Letter: We need action to save Kettering’s high street

Letter writer Ivan Humphrey bemoans the high rents and business rates which he says have forced another high street chain out of Kettering...

Thursday, 17th January 2019, 11:26 am
Updated Thursday, 7th February 2019, 4:34 pm
New Look, Kettering

It’s no wonder that another High Street chain has decided to leave Kettering when, and according to this newspaper’s report, the rent for New Look’s premises in Gold Street was £3,000 a month, with business rates, set by the Government, of at least another £1,000 a month to go on top of the rent.

How much rent would the now empty M&S in Kettering command, bearing in mind the difference in the total amount of floor space?

The owner of Sports Direct, and possibly the biggest retail tycoon in the UK, has said that landlords, and the rent that they charge, are one of the biggest obstacles standing in the way of more shops opening up on the High Street.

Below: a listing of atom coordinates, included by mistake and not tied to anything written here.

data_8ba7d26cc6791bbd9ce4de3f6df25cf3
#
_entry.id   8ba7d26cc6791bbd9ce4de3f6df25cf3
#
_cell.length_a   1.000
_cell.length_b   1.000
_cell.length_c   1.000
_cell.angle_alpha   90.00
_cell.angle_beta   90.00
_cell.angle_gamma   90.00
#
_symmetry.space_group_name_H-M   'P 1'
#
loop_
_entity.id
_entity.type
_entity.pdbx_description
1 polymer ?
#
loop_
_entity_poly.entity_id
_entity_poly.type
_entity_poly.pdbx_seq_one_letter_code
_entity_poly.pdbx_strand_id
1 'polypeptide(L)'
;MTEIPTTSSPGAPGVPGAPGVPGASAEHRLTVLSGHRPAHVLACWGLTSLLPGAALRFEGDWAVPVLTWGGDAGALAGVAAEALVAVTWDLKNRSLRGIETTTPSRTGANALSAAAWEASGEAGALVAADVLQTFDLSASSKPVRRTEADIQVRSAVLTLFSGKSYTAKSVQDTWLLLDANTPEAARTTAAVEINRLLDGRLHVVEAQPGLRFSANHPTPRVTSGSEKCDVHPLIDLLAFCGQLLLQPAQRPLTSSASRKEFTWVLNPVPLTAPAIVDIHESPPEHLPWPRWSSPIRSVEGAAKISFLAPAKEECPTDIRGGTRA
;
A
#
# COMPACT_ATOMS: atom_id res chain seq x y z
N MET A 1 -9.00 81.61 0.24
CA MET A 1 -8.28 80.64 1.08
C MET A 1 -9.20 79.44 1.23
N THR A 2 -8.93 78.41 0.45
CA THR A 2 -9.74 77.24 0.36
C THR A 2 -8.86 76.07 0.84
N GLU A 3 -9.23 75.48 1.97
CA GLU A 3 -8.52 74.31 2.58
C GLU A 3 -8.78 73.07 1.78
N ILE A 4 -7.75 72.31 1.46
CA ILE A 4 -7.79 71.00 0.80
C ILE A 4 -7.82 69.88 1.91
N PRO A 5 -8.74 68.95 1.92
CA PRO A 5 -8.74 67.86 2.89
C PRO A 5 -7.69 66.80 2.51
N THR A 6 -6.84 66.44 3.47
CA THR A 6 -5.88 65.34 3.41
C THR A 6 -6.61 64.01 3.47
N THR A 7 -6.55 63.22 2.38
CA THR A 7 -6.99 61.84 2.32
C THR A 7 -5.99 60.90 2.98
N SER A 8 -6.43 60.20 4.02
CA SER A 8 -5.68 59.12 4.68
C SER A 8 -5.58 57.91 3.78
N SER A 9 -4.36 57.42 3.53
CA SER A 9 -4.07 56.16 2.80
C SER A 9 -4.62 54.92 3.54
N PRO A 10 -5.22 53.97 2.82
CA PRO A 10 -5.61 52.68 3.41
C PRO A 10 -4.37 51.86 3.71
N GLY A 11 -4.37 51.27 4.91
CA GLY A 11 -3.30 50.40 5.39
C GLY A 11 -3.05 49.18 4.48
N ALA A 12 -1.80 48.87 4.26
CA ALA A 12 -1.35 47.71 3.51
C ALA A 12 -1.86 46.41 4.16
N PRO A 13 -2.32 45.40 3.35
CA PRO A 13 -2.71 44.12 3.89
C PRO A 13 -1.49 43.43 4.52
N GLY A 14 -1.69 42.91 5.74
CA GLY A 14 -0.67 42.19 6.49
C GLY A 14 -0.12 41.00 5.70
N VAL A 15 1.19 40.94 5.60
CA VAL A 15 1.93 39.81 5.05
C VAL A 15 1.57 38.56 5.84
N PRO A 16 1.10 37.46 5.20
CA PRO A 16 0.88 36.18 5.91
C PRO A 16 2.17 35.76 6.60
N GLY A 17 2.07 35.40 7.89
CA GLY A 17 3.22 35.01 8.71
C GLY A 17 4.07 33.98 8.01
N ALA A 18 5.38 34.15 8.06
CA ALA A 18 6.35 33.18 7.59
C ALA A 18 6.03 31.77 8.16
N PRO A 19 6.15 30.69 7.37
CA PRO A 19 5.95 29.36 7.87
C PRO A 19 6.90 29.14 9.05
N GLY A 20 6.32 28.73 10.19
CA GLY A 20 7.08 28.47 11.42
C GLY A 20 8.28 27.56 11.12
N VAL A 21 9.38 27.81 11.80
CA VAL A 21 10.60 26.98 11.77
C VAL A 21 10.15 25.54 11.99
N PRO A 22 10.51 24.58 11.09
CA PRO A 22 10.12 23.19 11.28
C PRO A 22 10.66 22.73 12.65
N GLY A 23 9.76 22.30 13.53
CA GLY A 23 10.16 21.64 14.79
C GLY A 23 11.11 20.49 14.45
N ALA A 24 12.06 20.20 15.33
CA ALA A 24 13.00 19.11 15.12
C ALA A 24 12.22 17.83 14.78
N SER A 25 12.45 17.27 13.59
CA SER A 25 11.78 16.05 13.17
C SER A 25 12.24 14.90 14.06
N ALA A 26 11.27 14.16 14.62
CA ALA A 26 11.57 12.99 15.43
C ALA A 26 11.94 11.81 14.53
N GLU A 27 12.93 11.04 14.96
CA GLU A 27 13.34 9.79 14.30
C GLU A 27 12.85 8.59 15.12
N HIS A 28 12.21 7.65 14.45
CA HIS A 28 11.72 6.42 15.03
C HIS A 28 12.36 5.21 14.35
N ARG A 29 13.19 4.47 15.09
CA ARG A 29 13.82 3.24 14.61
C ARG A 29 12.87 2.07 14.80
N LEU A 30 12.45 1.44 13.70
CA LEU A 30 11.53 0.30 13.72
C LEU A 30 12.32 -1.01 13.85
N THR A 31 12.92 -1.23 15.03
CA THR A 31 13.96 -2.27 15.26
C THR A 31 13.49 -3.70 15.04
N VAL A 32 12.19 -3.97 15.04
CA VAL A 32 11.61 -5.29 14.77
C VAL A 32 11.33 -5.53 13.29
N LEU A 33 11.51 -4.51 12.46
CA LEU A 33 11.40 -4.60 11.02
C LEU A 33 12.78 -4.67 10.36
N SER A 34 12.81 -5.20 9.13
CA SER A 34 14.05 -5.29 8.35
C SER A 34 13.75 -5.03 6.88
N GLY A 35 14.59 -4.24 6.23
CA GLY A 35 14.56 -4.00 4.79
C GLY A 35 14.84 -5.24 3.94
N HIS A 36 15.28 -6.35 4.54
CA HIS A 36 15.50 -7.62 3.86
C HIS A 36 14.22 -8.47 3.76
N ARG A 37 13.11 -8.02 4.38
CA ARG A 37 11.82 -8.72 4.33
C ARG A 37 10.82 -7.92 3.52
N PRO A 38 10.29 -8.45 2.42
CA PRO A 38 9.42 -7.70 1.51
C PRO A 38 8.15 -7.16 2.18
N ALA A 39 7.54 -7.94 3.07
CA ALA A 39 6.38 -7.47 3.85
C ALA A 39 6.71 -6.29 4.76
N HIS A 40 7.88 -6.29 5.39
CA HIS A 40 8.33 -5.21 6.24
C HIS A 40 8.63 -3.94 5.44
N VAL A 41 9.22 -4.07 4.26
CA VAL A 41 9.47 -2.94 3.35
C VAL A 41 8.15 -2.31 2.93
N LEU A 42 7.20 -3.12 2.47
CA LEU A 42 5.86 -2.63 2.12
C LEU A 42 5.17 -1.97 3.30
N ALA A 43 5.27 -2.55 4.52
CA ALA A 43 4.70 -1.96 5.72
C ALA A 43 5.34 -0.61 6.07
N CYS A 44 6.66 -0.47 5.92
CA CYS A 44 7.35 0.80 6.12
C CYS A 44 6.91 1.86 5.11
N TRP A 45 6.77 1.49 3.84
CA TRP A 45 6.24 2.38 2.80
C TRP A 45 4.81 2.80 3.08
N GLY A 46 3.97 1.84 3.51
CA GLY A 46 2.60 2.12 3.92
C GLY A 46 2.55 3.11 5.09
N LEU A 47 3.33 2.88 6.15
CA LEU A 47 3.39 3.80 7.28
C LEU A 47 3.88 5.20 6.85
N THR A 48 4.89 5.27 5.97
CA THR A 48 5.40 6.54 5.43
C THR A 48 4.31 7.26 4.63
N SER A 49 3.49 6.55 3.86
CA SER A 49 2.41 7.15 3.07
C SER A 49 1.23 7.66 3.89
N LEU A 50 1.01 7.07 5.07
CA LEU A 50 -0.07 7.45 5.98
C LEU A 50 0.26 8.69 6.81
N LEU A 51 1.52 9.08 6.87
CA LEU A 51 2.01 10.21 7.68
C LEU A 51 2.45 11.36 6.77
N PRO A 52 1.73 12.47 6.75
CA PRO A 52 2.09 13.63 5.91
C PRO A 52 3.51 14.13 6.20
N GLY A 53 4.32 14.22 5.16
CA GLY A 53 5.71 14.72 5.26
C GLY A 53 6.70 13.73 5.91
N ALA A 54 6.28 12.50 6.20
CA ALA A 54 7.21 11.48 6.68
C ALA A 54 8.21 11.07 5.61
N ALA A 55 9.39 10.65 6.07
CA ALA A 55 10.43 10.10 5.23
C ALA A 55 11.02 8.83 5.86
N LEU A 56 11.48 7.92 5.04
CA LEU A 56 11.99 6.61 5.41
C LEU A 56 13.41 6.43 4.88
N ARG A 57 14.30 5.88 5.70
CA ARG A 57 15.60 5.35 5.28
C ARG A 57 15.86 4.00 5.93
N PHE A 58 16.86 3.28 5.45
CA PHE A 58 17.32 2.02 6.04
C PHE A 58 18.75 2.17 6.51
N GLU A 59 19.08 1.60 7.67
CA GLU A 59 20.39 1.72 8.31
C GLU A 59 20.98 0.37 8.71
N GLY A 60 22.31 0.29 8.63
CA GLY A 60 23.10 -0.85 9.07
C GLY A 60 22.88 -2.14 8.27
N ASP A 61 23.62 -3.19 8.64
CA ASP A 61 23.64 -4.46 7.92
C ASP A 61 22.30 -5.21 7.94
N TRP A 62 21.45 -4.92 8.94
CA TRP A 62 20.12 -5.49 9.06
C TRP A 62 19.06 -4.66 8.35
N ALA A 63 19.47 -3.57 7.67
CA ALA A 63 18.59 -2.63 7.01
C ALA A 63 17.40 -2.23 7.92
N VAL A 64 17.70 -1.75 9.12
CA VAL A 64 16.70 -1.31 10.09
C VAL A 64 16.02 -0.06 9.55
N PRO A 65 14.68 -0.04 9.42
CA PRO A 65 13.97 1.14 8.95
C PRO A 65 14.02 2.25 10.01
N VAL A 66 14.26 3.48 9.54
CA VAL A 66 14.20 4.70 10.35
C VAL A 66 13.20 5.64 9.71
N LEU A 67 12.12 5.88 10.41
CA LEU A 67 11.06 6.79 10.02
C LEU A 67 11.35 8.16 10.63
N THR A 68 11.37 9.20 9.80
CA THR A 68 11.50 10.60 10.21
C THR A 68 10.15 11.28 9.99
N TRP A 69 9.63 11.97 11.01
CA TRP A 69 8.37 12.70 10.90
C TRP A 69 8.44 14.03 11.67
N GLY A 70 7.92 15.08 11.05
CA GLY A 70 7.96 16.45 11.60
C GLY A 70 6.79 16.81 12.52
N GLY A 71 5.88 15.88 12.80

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This is not to mention one of the main reasons for thousands of shop closures nationally.

Surely, it is better for landlords and the country as a whole to have a business trading from a premises, paying rent and business rates.

This is not to mention the income tax and VAT receipts that a viable business also generates, rather than thousands of empty premises all over the country contributing nothing whatsoever to the economy.

Rents and business rates have to be reduced, certainly for the short to medium terms.

When charity shops, like Kettering’s Oxfam, are also forced out of the retail landscape due to rising costs, it just goes to show that something more has to be done to save the high street.

We can start by the Government setting the rate at which rent is paid to a landlord based on the size of the premises, just like they do now with business rates and council tax.

And those rents and business rates should be capped for five years to allow for a business to get established, and to stop any more shops from going under.

After all, council tax was frozen for five years in the aftermath of the banking crisis of 2008. It goes without saying that we should be doing more than we currently are to save our High Street.

Ivan Humphrey, Kettering